Building the skin of an airplane is a craft with little tolerance for failure. The rivets that bind the sheets of aluminum must be set cleanly, without burrs or scratches, because just one faulty patch of skin can rip apart an airplane in flight.
The instructors who teach these skills at the minimum-security Winfield Correctional Facility outside Wichita, Kan., have little tolerance for failure, as well. It takes years of good behavior for a prisoner to land a coveted spot in this class, which certifies participants as aircraft sheet metal workers. Yet, as good as they are, the inmates' skills don't guarantee them a job when they get out. Indeed, although subcontractors might accept them, none of the five airplane manufacturing plants that ring Wichita hire ex-felons.
Getting cons to stay ex-cons has long been one of the most vexing challenges of the criminal justice system. One out of every 31 American adults is in jail, on parole, or on probation, and the central reality is this: Nearly everyone who enters the prison system eventually gets out. The problem is, most of those ex-offenders quickly find themselves back inside. Today, ending the cycle of recidivism has become an increasingly urgent problem as communities nationwide are forced to absorb record numbers of prisoners who also often struggle with addiction and other illness.
There are more than 1.5 million people in state or federal prison for serious offenses and 750,000 others in jail for more minor crimes. Prison populations have swelled since the early 1970s, and now offenders are returning to their neighborhoods at a rate of more than 1,400 per day. In 1994, nearly 457,000 prisoners were released from state and federal custody, and in 2005, almost 699,000 prisoners were released. That is the largest single exodus of ex-convicts in American history.
Revolving door. But it's hardly the end of the story. According to the most recent nationwide study on recidivism, in 1994, more than two thirds of prisoners—68 percent—ended up back behind bars within three years of release. It is that figure, little changed for decades, that has community leaders and criminal justice experts focusing on a fresh approach.
The process of coordinated prisoner reintegration is now known as "re-entry," rather than rehabilitation or release. Whereas rehabilitation assumed that individuals could change on their own, re-entry focuses on educating employers and communities about how they can help the offender on the outside. It aims to break though the red tape that has historically delayed social services for felons and to prevent the snags—like drug treatment programs that reject offenders who have been clean only a short time—that keep them from making a healthy return to society.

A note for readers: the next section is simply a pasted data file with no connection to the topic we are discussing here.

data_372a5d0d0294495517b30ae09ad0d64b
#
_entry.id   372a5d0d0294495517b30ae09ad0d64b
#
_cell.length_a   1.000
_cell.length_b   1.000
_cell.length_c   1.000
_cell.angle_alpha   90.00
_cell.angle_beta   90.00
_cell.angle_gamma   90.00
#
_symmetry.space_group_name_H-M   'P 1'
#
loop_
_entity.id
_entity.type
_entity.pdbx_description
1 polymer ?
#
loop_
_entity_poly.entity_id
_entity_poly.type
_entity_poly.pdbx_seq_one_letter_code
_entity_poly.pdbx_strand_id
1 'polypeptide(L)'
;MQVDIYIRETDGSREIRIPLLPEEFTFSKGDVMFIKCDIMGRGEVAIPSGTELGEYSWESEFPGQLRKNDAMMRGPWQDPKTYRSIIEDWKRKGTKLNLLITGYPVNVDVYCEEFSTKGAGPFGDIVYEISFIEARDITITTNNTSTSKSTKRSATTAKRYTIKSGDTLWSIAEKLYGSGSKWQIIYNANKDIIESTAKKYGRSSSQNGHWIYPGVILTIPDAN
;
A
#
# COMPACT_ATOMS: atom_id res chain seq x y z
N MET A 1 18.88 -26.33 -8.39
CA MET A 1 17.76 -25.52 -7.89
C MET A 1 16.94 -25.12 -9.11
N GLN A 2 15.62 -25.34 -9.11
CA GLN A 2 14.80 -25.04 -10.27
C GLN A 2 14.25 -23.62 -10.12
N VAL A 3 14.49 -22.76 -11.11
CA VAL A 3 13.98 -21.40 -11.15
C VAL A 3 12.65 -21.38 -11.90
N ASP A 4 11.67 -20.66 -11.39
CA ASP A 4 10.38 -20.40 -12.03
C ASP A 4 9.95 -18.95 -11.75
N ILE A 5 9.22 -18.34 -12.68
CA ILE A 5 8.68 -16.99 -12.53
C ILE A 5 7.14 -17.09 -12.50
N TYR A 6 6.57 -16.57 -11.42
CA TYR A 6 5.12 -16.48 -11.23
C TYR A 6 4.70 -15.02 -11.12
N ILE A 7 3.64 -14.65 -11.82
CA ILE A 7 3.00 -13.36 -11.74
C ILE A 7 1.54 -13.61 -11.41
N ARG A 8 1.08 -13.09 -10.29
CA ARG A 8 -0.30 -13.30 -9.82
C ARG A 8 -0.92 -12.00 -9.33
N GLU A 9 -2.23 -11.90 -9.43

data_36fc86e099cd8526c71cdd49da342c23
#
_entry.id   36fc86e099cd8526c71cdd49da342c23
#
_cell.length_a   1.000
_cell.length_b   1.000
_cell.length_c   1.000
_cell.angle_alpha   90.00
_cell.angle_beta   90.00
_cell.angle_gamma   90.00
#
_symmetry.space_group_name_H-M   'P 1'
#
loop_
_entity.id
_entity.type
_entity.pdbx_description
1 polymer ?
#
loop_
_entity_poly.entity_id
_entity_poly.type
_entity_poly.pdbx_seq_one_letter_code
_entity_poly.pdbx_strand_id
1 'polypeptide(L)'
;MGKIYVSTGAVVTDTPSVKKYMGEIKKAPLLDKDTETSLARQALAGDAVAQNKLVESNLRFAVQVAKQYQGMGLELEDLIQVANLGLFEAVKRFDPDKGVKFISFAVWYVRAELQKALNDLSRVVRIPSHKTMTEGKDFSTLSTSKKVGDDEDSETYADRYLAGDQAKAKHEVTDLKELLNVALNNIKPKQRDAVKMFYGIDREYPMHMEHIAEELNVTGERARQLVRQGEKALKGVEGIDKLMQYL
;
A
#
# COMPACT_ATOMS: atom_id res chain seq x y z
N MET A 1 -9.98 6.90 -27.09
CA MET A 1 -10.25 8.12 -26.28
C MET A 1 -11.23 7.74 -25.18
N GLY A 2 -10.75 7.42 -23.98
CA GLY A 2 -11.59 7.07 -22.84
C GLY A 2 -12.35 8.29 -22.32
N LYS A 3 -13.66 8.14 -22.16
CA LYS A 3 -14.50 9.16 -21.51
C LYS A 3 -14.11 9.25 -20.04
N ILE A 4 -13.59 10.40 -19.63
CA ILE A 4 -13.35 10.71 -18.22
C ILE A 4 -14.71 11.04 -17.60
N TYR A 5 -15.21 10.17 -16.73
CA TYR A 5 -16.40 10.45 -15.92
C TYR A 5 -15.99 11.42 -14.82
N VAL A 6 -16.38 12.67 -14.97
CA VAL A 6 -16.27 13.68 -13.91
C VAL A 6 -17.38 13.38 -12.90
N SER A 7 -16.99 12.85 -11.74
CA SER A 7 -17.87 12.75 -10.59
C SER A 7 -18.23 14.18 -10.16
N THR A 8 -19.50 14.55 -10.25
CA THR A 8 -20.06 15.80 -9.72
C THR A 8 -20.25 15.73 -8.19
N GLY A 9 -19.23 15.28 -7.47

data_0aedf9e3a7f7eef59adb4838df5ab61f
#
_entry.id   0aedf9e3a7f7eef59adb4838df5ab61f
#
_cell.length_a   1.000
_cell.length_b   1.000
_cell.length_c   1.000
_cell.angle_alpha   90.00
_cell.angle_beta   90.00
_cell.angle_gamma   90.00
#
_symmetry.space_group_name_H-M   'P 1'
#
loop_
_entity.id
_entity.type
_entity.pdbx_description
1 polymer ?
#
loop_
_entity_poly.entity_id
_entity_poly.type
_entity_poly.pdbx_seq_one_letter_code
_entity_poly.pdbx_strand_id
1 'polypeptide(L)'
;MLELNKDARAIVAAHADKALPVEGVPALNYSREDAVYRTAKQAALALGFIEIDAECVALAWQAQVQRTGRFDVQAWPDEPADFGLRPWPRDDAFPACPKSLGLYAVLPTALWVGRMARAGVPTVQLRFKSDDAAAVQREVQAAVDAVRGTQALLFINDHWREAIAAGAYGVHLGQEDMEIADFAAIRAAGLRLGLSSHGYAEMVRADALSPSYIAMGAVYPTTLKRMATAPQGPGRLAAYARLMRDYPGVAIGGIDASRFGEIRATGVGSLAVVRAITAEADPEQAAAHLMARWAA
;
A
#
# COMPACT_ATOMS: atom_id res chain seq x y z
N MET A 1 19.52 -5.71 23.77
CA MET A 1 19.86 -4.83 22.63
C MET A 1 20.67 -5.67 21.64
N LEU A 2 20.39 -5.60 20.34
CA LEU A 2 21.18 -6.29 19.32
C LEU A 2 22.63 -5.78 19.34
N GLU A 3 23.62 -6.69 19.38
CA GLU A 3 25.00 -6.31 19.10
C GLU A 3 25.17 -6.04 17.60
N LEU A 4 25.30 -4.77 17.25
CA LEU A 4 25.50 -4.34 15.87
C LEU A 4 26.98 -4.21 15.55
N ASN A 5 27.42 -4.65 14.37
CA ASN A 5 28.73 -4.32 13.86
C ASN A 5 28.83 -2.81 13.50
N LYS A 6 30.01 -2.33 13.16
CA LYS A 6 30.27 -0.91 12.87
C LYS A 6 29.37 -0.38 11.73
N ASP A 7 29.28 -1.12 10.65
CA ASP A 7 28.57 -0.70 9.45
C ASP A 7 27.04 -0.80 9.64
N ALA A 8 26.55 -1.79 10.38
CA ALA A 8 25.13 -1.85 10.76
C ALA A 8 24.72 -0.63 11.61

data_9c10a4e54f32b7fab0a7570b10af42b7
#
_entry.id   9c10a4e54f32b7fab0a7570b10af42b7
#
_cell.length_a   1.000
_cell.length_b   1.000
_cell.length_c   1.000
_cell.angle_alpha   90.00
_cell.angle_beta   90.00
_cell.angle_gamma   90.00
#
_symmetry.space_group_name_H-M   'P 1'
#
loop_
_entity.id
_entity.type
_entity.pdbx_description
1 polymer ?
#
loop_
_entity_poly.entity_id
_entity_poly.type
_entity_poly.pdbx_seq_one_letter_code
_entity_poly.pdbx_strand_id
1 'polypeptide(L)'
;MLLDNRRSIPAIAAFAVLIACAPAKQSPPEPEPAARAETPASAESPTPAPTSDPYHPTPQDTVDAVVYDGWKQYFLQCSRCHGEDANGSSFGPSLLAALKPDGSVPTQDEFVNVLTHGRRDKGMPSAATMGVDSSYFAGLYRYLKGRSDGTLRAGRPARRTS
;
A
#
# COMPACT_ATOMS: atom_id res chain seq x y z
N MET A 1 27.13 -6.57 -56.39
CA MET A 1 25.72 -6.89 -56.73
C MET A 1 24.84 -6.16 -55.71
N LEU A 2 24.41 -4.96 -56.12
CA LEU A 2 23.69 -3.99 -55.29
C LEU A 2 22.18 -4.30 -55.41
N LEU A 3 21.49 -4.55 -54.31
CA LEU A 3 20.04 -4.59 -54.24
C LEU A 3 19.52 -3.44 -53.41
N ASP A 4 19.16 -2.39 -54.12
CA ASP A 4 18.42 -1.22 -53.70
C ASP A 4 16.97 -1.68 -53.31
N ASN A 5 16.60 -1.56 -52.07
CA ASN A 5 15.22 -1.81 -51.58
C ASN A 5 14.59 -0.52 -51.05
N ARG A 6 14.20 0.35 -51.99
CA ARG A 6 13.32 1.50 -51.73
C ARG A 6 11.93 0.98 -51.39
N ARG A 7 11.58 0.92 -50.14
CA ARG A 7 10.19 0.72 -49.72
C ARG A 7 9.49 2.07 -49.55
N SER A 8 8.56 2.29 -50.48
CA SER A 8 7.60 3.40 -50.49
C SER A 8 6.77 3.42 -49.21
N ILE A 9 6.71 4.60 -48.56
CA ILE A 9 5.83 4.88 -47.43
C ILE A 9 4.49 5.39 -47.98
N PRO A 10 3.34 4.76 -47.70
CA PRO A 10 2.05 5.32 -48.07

In practice, that means synchronizing many different social and correctional services while offenders are still inmates and continuing that assistance after their release. Re-entry programs don't necessarily require more funding, just better coordination of existing resources like job training and stable housing. "Rehab is focused on the individual offender; re-entry is about communities, families, children, coworkers, and neighbors," says Amy Solomon, a criminal justice researcher at the Urban Institute.
The state of Kansas has launched several re-entry programs being held up as models. Since the programs were started in 2003, the number of parole absconders has fallen by a third and recidivism has been cut in half. Jesse Howes, a case manager for the Kansas Department of Corrections, meets with selected prisoners during the critical time about eight months before their release and continues to see them on the outside. One of Howes's charges is Michael B. [corrections officials did not allow last names to be used], 44, fresh out of the El Dorado Correctional Facility and working at a Wichita hotel. In 2004, Michael set fire to an empty van after a fight over a girl. It wasn't his first time in prison; he had done a stint for burglary back in 1998 and was charged with escape from custody a year later. Now, after serving nearly three years for the arson conviction, he says he's taking "one baby step at a time." He visits with Howes once a week, to defuse an escalating spat with his boss or to collect coupons for the bus. It's attention to these little things, experts say, that can make the difference between going straight and returning to prison.